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Islamic parties intimidate, fear atheists in Iraq

Islamic parties in Iraq have intensified their rhetoric against atheists, with one prominent cleric calling for them to be confronted with an "iron fist."
Ammar al-Hakim, leader of the Islamic Supreme Council of Iraq (ISCI), speaks during news conference with Iraqi Kurdish regional President Massoud Barzani in Baghdad, Iraq, September 29, 2016. REUTERS/Khalid al Mousily     - RTSQ39J
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NAJAF, Iraq — Iraq's Islamic movements and political parties have intensified their rhetoric in recent weeks against atheism, warning Iraqis about its spread and the need to confront atheists. Such movements and parties worry that public sentiment is turning against Islamic parties in politics and that this could be reflected in upcoming elections, scheduled for the end of 2017 and beginning of 2018.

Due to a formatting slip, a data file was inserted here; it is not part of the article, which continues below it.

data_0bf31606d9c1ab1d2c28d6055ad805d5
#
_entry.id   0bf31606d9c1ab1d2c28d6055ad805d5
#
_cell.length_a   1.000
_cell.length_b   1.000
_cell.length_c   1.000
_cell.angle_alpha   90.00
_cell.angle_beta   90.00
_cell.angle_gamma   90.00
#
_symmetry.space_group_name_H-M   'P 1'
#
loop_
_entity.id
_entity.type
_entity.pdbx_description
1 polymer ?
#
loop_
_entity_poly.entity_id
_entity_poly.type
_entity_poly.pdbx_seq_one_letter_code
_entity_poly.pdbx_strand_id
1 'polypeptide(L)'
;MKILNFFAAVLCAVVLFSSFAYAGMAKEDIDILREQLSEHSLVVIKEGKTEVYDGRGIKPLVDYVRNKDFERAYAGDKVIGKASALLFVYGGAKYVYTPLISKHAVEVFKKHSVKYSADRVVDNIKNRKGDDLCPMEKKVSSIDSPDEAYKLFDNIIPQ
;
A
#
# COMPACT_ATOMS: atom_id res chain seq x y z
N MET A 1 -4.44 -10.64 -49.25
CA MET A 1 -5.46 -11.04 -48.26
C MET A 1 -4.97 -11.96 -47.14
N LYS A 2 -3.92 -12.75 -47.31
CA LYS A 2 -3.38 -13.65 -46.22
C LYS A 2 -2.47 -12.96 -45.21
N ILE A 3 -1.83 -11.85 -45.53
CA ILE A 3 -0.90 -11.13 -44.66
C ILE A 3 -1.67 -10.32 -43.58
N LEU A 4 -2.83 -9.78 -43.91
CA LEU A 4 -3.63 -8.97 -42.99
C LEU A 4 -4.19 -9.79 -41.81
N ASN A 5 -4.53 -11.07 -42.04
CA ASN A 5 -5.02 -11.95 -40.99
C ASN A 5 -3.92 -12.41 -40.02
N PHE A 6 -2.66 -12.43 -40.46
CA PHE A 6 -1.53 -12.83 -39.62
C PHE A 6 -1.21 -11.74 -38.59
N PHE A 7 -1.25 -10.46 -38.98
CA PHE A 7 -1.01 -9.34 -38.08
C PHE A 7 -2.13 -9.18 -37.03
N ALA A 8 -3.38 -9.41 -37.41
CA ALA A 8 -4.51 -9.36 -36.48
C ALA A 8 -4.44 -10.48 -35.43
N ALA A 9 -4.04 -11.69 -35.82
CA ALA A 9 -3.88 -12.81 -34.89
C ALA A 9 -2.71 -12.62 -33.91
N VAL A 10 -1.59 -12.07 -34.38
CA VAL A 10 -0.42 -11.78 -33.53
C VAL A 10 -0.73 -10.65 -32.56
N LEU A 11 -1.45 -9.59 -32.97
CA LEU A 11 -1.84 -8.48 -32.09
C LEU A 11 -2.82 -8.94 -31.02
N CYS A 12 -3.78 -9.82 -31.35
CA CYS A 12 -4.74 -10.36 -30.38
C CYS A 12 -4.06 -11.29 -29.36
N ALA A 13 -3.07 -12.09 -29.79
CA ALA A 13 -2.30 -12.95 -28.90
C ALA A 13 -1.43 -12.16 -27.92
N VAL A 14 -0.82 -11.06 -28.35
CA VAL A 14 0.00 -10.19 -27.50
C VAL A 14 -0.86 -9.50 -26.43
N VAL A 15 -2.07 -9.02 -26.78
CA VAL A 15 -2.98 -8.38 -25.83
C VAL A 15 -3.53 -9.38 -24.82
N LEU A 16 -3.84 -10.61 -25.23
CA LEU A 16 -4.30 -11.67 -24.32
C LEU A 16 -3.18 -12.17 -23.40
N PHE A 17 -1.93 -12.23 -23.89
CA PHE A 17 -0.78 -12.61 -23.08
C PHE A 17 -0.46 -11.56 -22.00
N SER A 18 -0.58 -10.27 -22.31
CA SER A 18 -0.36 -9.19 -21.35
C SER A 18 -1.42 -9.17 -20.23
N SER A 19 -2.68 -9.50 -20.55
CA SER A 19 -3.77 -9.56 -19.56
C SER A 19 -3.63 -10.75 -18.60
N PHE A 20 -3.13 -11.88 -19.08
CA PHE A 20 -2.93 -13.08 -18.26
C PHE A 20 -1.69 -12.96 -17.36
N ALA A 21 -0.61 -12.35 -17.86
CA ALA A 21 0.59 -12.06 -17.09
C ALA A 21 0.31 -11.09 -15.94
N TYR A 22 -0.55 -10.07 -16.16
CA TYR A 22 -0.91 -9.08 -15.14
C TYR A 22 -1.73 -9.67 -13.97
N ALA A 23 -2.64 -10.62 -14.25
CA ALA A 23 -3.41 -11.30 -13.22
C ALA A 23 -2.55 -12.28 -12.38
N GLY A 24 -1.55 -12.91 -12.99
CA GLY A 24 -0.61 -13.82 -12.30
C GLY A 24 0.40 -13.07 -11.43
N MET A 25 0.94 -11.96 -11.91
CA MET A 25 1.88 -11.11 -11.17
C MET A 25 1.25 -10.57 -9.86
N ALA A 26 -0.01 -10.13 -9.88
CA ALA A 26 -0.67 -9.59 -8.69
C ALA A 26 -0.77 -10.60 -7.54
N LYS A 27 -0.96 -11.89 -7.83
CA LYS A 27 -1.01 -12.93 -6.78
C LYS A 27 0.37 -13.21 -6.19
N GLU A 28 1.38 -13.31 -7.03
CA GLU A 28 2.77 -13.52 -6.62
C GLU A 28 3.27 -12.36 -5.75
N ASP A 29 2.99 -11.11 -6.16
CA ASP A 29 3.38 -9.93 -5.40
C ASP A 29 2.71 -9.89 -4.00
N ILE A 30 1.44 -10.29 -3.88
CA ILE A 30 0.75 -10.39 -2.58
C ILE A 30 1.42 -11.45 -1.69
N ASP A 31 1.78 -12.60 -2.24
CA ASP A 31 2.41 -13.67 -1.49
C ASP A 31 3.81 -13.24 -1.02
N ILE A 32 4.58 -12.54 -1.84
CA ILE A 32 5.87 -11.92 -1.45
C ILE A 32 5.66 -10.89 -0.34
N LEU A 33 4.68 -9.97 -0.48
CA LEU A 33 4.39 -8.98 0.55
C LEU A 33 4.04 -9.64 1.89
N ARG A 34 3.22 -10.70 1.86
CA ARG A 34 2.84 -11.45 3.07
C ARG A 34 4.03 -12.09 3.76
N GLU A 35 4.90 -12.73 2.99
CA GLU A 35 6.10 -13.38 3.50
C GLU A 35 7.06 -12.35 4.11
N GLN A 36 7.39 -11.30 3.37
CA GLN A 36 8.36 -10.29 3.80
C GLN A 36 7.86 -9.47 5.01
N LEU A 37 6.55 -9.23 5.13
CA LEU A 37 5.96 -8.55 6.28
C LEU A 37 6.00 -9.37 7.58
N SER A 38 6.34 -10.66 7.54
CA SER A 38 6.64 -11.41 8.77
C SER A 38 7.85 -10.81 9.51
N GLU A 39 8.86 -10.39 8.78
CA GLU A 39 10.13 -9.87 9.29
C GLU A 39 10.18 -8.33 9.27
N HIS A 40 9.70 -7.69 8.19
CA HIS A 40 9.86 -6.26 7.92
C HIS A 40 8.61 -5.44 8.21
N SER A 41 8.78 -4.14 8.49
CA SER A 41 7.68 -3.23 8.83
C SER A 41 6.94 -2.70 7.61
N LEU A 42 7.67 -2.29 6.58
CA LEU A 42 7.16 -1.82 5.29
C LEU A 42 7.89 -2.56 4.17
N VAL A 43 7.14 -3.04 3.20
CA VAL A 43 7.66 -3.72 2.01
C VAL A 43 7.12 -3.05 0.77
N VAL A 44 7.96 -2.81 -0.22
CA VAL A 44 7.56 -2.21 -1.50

In a lecture this month in Baghdad, Ammar al-Hakim — head of the mostly Shiite Iraqi National Alliance party, which holds the overwhelming political majority in parliament and government — warned against the prevalence of atheism.

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